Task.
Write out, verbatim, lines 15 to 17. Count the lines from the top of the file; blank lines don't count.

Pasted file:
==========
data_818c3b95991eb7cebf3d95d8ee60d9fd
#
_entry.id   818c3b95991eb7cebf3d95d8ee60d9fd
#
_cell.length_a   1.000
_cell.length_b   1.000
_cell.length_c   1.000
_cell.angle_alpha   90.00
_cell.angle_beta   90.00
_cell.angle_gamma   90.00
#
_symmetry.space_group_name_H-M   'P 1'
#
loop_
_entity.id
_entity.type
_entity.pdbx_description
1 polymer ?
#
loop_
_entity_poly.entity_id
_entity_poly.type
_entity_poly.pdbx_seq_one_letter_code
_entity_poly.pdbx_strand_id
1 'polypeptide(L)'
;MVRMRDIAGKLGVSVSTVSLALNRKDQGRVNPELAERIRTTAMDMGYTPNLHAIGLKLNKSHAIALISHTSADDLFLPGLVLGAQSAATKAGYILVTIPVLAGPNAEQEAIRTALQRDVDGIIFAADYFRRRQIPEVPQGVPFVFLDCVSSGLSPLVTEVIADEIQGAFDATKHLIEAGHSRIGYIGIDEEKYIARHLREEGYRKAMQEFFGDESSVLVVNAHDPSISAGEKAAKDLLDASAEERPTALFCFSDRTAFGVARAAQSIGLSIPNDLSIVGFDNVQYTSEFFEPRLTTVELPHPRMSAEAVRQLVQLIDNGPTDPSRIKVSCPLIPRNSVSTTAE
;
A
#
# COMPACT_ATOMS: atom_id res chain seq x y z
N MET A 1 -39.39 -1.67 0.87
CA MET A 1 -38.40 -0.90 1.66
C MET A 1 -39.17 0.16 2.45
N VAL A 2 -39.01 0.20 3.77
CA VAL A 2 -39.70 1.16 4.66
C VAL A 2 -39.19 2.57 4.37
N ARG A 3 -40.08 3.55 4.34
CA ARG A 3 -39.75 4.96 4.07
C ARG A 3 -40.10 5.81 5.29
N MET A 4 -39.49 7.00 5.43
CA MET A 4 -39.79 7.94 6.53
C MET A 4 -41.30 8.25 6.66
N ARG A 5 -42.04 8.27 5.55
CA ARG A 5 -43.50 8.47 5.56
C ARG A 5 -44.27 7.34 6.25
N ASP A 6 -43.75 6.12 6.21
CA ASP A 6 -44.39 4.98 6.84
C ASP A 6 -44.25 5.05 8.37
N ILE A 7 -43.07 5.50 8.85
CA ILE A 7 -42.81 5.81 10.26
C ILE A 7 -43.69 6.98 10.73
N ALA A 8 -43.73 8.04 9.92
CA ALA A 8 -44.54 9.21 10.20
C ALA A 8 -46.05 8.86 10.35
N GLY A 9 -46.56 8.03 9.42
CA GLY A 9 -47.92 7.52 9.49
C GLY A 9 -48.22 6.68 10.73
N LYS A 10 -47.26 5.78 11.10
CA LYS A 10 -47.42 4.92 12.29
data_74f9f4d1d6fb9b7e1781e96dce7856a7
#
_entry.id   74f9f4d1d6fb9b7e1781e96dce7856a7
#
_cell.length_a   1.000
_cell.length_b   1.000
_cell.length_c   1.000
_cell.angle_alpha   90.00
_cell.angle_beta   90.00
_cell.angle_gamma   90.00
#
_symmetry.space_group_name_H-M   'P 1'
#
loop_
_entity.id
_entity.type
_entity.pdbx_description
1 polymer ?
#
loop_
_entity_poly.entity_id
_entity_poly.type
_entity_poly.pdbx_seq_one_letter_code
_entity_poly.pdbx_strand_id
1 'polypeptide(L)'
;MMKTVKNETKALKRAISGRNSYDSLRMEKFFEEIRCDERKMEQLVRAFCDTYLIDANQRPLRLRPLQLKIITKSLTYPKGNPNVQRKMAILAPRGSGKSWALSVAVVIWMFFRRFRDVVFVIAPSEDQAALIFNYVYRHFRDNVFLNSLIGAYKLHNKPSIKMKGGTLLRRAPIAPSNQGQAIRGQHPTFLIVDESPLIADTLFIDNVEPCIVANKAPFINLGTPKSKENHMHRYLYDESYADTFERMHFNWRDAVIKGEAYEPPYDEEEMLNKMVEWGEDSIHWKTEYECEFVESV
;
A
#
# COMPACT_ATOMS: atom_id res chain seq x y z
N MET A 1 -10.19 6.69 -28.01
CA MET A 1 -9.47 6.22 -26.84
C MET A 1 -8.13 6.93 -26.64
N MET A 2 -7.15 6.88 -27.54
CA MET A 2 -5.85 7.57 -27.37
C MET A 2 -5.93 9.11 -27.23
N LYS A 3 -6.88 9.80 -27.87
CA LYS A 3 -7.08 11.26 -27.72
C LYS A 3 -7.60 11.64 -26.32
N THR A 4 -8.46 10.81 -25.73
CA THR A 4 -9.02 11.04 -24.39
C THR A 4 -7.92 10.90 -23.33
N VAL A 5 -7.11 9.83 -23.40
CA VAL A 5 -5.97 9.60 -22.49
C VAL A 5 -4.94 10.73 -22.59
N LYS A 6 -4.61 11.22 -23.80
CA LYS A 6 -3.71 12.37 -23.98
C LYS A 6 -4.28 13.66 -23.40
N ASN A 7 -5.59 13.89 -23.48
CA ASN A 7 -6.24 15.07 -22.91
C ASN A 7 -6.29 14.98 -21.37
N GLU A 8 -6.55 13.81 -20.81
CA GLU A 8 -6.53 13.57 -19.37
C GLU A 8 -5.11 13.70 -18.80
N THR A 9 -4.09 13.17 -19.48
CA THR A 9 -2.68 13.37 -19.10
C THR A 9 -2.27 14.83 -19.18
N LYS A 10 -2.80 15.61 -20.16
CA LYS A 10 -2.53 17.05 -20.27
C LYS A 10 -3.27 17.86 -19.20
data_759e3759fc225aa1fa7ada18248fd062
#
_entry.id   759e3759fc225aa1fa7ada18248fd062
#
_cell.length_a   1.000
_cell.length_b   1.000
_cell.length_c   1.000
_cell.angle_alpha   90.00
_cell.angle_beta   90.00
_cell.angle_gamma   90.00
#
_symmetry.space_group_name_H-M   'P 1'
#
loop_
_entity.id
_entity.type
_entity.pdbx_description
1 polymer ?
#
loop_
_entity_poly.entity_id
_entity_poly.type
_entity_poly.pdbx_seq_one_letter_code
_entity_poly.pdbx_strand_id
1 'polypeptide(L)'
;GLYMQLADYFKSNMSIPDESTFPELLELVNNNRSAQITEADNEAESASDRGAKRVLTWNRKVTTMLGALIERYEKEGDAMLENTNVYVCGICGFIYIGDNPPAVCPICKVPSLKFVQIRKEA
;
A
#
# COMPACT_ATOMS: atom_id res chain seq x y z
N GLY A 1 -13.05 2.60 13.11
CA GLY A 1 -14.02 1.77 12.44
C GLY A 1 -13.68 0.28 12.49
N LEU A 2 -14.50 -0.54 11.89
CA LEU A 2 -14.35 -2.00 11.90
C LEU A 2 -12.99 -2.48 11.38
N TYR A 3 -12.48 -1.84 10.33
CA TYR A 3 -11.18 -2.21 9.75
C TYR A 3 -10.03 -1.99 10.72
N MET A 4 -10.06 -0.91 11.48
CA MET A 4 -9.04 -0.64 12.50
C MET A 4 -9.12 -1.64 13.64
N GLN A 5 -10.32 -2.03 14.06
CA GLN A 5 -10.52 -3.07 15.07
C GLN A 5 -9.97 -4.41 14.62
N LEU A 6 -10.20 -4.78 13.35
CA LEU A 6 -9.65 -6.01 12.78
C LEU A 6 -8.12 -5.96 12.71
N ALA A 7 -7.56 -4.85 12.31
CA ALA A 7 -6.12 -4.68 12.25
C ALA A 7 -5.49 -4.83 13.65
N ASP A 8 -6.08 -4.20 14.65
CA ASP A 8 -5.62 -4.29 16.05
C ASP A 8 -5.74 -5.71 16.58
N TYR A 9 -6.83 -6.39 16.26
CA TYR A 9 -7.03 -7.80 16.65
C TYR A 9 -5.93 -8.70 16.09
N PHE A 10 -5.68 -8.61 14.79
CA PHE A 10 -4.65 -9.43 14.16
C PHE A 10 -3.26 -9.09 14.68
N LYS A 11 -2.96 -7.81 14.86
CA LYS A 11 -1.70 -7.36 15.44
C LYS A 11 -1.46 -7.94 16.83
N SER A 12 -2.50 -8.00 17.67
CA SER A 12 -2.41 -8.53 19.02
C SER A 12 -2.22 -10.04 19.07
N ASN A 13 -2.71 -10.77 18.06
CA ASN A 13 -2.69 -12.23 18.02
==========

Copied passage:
_entity.id
_entity.type
_entity.pdbx_description